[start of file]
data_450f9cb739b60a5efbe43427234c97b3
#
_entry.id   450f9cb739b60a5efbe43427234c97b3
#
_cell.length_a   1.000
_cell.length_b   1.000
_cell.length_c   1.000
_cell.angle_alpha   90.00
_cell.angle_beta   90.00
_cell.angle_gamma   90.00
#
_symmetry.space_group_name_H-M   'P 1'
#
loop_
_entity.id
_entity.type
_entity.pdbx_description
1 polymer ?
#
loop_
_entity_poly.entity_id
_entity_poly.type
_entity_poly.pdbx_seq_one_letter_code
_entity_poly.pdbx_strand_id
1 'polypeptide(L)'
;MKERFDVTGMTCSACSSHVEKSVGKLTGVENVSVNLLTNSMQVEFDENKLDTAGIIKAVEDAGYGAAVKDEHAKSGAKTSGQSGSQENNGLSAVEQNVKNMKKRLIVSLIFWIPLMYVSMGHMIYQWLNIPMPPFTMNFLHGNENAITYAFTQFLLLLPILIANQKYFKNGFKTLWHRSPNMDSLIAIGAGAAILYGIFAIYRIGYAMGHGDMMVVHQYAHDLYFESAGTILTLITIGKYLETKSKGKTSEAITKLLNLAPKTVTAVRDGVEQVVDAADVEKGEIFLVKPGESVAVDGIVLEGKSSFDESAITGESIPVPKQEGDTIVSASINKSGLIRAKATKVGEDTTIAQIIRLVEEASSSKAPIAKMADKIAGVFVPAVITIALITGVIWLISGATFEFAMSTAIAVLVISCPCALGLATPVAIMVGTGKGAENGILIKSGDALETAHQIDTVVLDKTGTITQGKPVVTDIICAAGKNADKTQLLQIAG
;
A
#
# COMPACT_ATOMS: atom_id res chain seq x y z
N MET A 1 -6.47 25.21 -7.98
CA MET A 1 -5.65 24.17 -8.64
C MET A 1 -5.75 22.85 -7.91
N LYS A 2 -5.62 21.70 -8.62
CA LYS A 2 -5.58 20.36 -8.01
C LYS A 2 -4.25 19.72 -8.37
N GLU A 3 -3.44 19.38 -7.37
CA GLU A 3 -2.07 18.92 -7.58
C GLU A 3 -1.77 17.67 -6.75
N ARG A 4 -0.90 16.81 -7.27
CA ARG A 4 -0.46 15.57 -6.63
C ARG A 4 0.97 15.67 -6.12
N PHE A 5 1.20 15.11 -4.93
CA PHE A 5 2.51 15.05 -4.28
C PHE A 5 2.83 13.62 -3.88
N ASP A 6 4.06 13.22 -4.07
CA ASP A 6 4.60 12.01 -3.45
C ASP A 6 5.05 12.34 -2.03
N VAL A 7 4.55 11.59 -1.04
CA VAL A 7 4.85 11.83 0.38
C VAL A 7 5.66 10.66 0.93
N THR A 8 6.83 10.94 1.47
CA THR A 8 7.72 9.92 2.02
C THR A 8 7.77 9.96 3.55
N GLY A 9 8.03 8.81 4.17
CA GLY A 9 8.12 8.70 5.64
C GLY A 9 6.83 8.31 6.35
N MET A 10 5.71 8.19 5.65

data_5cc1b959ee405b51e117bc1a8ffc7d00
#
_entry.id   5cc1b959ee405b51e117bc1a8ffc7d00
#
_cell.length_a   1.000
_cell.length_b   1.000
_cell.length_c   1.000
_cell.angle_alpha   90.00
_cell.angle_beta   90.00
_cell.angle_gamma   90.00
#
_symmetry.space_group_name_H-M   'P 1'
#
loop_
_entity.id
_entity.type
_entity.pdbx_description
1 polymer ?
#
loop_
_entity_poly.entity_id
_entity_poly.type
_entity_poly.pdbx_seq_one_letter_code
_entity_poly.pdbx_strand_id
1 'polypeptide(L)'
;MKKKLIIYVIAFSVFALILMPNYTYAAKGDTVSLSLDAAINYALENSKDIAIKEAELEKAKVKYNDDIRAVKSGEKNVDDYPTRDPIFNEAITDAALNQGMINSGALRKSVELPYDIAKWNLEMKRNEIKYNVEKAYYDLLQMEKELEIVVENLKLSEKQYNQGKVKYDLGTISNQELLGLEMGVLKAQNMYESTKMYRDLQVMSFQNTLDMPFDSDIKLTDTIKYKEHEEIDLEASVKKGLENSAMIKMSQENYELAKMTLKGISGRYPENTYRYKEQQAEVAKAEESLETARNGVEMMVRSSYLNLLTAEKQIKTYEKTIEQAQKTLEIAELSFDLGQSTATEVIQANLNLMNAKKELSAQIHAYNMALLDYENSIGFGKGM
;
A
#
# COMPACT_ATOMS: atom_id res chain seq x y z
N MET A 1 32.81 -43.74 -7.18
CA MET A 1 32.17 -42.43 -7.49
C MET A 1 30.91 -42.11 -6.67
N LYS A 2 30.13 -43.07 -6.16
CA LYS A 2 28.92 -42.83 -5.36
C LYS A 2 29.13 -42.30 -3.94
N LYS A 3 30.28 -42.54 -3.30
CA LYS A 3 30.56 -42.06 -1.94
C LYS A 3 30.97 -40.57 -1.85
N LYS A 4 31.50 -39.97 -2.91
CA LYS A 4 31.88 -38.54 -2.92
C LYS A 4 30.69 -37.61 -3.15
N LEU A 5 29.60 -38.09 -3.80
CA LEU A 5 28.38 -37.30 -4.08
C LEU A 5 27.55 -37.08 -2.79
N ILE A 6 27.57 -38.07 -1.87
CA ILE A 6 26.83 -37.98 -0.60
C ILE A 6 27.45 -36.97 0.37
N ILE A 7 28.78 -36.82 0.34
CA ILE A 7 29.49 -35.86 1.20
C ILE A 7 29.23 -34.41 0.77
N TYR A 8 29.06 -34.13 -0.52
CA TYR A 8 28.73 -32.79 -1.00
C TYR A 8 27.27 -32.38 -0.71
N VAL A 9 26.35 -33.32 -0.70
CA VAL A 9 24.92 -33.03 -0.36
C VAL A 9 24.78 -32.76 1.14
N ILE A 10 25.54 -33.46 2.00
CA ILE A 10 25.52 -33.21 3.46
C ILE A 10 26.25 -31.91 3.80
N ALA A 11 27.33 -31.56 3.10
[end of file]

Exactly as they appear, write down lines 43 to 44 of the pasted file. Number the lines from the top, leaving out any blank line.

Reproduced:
N PHE A 5 1.20 15.11 -4.93
CA PHE A 5 2.51 15.05 -4.28